Jonathan Sweet is the editor in chief of Professional Remodeler, an award-winning trade publication for remodelers and home improvement contractors. He started his career covering homes and small businesses at a daily newspaper and has spent more than a decade writing for several construction trade publications including Qualified Remodeler, Construction Pro and Concrete Contractor+Jonathan Sweet

Lead paint lessons from The Brady Bunch

The Brady Bunch is a font of life lessons from the importance of compromise to why you should never lie to your parents to ... uh ... never walk out in the backyard without keeping an eye out for a football.

So once again I find myself turning to The Brady Bunch when it comes to dealing with the challenges of selling projects under the Lead Repair & Painting Program rule.

(But not architecture advice -- one bathroom for six kids? What was Mike Brady thinking? And does it bother anyone else that the exterior of the home doesn't match the interior -- the exterior shows the second floor on the left-hand side of the house, on the interior it's on the right. But I digress ...)

Why does lead paint make me think of the Brady Bunch? Why, the famous Cindy "tattletale" episode of course. It's where Cindy Brady has been told not to tattle, but in the end realizes its OK if its for a really good reason, like getting a really groovy record player.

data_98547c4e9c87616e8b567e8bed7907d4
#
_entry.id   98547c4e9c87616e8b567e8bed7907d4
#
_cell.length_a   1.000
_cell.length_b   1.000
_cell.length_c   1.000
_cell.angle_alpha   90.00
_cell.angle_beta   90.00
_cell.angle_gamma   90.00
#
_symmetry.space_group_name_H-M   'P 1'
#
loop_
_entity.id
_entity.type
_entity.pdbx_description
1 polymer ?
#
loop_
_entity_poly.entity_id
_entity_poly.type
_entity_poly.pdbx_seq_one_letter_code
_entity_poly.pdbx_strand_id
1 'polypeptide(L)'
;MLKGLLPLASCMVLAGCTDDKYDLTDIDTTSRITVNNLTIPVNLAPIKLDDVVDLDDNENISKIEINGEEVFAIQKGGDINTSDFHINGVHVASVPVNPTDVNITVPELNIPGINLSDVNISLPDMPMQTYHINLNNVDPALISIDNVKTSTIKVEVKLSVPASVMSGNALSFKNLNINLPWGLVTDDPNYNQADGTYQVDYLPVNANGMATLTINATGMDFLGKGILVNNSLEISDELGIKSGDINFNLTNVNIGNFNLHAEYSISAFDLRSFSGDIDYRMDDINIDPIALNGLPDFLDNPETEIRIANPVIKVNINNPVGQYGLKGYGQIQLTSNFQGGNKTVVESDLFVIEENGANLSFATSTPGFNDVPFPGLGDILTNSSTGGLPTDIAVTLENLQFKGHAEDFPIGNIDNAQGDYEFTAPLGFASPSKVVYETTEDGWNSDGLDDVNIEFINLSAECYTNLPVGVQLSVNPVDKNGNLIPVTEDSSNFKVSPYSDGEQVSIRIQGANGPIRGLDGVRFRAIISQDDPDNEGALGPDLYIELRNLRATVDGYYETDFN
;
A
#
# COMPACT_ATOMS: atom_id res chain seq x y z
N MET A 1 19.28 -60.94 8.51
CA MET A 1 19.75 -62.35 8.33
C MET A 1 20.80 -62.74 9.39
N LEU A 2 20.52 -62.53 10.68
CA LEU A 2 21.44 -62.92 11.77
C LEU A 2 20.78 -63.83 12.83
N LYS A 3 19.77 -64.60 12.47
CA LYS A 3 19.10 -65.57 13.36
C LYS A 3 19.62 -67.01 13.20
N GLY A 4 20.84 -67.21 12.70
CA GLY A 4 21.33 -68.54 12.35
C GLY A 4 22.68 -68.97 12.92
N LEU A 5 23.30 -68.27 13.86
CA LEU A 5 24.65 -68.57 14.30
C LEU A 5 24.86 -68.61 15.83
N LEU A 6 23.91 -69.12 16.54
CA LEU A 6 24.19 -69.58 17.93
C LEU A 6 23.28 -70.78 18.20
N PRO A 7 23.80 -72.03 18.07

Like Cindy Brady, we've all been taught from an early age not to tattle on others. That important life lesson is playing itself out in the current lead paint issues. Every time the rules come up, remodelers tell me stories of how they've lost jobs to contractors that aren't following the rules. (In a recent Professional Remodeler survey, 65 percent of remodelers said they have lost projects because of LRRP.)

When I'm told that, I ask, "Did you turn the contractor in?" The answer is invariably, "No." Usually they say they don't feel comfortable doing it, they don't want to be "that guy." Here's the plain, honest truth: the EPA has made it very clear the agency is relying heavily on tips in its enforcement.

I get it. Remodelers want to be a good guy, but who exactly are we protecting here? Contractors that are, at the very least, taking money from good companies; and at the worst endangering their clients. Yes, there are problems with the program, but letting lousy companies get away with flouting the rules only hurts the good companies.

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